Against Nature Writing
Blair Braverman Has Had Enough of Your Contemplative Forest Thoughts
One summer, in college, I worked as a naturalist on a mountaintop in Aspen, Colorado. The mountaintop was a bustling place. A gondola emptied onto a gravel plain, where photographers in red polo shirts rushed to shoot each disembarking party. Behind them, an ornate lodge served customizable $14 stir-fries, and a short trail led downhill to a Frisbee golf course. There were beribboned Hula-Hoops lying around for anyone who wanted to hula, and sometimes there was a bungee trampoline set up for the kids, and sometimes a bluegrass band, and sometimes croquet, and sometimes a woman with a boa constrictor in a plastic tub that she let people touch with one finger. Occasionally she’d let me wear the boa around my neck, for naturalist cred.
I sat at a booth between the gondola and lodge with a painted sign that said “Ask a Naturalist!” People often took me up on the offer, but their questions were rarely nature-related. Did I happen to know the time? When was the last gondola down to the valley? If one went into the lodge, would one be obligated to buy food? I tried my best to be helpful.
Three times a day I stood on my stool and announced a short nature hike—a “hike,” I always called it, though the distance was half a mile round trip and took less than an hour, going at a “naturalist’s pace.” I could usually persuade three or four good sports to venture out along the ridgeline, leaving the boa and bluegrass behind. I taught the differences between fir and pine, flax and phlox; I pointed out tiny alpine lupine and cinquefoil. We stopped at the decaying foundation of a miner’s shack from the 1880s silver boom, snapped pictures, and passed into a pine grove where the walkers crossed their arms in the chill and I’d reach under squirrel mounds to pull out handfuls of hidden snow. The trail ended in a clearing with views on either side of the ridge. I led everyone to the left side, which looked down into a valley. It was green.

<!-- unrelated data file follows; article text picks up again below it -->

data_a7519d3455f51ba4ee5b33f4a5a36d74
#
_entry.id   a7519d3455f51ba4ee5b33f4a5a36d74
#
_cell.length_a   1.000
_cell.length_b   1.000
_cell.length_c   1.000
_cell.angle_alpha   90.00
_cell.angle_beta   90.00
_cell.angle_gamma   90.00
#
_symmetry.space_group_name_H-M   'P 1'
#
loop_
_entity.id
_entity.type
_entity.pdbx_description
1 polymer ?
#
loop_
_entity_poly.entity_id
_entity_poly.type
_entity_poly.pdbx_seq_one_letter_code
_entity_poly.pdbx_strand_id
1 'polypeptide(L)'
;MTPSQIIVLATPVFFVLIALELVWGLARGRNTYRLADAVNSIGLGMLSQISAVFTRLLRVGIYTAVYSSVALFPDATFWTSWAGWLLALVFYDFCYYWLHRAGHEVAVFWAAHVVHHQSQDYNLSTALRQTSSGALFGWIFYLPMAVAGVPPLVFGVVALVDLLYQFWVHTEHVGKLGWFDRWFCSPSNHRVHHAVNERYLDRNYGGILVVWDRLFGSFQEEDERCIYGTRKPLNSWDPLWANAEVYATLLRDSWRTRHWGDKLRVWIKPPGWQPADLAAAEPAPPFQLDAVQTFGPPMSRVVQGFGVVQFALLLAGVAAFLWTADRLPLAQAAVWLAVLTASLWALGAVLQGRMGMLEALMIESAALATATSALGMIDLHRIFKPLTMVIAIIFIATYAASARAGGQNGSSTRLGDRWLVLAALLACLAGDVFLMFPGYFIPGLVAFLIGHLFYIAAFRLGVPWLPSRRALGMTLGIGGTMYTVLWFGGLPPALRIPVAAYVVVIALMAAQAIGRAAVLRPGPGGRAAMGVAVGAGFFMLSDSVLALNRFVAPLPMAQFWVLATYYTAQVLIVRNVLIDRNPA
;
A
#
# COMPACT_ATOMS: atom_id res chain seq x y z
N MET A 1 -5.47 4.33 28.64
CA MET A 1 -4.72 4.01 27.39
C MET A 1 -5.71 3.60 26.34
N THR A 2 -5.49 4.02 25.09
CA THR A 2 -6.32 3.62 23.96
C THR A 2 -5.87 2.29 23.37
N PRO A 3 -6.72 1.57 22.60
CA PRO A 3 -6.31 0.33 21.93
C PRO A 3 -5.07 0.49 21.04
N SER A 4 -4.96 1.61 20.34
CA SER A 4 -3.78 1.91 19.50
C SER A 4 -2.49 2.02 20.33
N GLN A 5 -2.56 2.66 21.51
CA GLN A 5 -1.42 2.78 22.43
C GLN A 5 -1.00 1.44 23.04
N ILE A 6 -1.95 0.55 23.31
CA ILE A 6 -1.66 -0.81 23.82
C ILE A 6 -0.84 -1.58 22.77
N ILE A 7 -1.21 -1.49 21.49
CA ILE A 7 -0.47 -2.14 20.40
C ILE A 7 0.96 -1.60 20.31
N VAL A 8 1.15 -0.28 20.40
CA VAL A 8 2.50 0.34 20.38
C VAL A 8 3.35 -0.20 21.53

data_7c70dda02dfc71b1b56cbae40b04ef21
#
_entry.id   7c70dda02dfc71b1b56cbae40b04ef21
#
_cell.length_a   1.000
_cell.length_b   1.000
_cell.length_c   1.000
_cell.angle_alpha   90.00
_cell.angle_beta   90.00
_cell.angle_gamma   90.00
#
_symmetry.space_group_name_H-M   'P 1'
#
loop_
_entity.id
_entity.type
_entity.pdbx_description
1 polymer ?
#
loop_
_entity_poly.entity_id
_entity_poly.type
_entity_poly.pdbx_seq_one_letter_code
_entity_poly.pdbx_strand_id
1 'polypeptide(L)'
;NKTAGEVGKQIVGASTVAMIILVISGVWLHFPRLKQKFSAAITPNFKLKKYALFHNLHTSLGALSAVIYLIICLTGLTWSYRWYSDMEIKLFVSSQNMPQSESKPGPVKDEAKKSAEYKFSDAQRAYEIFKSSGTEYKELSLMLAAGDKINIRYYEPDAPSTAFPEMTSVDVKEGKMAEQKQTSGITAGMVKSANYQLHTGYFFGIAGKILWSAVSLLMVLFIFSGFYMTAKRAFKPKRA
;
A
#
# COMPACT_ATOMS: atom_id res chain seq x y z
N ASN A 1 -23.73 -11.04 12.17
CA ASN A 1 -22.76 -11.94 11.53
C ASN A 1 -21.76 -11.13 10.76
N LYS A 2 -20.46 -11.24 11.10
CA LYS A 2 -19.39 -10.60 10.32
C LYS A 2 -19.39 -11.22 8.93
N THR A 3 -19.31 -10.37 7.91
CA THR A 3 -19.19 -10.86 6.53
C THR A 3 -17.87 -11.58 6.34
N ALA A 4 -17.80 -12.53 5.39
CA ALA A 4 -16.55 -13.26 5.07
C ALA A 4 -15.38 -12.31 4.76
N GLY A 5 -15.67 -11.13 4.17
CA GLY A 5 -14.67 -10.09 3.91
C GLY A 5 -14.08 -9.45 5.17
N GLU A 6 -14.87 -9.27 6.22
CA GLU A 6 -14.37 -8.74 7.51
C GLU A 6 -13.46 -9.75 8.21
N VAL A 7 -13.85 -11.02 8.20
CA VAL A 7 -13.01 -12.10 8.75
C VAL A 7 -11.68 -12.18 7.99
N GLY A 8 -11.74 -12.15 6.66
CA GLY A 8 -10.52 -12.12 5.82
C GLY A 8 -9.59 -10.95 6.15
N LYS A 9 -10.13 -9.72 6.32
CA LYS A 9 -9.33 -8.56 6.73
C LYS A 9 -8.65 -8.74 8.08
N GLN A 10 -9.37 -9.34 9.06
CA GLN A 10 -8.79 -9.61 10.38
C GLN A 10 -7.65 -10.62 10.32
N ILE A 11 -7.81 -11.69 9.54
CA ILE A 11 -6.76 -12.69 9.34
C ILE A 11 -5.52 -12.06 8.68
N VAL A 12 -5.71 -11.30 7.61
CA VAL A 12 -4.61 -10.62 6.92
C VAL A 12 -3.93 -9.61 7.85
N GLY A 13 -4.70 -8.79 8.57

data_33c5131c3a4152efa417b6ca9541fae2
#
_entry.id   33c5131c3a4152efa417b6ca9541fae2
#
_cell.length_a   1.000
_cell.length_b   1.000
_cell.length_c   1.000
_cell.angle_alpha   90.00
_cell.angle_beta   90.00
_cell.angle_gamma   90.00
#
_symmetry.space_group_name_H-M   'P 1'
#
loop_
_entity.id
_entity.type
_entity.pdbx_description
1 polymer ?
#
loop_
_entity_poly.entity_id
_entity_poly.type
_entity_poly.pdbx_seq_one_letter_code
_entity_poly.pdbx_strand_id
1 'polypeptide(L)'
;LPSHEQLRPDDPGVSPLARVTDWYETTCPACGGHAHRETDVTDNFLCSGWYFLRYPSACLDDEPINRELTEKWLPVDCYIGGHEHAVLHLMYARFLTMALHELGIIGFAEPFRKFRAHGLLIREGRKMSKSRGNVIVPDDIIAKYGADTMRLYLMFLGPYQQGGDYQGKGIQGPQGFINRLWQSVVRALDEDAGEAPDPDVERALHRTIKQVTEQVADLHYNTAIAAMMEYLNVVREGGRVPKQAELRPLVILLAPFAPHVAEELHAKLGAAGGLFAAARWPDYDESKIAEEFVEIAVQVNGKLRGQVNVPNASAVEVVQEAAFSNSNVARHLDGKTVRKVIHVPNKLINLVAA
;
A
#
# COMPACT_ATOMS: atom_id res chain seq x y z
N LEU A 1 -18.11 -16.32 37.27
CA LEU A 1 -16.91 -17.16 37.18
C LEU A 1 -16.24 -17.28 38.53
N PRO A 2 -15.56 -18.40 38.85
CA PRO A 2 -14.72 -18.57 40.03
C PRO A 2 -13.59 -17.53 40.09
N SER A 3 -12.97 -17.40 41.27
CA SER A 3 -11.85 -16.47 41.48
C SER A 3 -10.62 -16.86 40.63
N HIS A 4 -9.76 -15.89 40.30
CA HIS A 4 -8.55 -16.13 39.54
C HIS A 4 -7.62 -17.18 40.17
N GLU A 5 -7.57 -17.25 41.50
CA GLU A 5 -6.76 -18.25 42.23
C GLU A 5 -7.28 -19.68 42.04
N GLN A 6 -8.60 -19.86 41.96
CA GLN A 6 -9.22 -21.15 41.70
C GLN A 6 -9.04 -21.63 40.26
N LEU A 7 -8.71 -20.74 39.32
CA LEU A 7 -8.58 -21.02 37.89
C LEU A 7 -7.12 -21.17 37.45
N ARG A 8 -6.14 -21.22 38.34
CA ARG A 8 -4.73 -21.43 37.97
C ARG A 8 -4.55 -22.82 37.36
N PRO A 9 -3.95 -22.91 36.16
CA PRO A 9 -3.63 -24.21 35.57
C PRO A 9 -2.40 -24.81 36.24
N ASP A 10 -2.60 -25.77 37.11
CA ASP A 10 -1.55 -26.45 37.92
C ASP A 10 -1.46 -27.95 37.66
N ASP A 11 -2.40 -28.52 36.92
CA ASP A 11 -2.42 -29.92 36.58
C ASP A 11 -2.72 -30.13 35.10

“Look at this view,” I would say, as my boss had instructed me. “This is the same view that the silver miners saw 140 years ago. It’s the same view that the Ute Indians saw 1,000 years ago.” Then, lowering my voice: “And this land is protected, so it’s the same view that people will see hundreds of years from now. When you look into this valley, you step outside your generation. You can see the past and the future at the same time.”
It was a nice story. Even I thought it was nice. But it wasn’t true.
I took people to the left side of the ridge because the right side told a different story. The land there was still protected, the valleys steep and uninhabited, with rocky cliffs and pine forests. But stretching from the far horizon, an orange shadow had begun to spread over the slopes. The pine bark beetle, a parasite brought to epidemic proportions due to a drought and climate change, had crossed the mountain West, leaving swathes of sick and dead lodgepole and ponderosa forest in its wake. Now that it had reached Aspen, no human could stop it from sweeping over the mountain and attacking the next valley. The view from the ridge may not have changed for a thousand years, but it would be changing soon.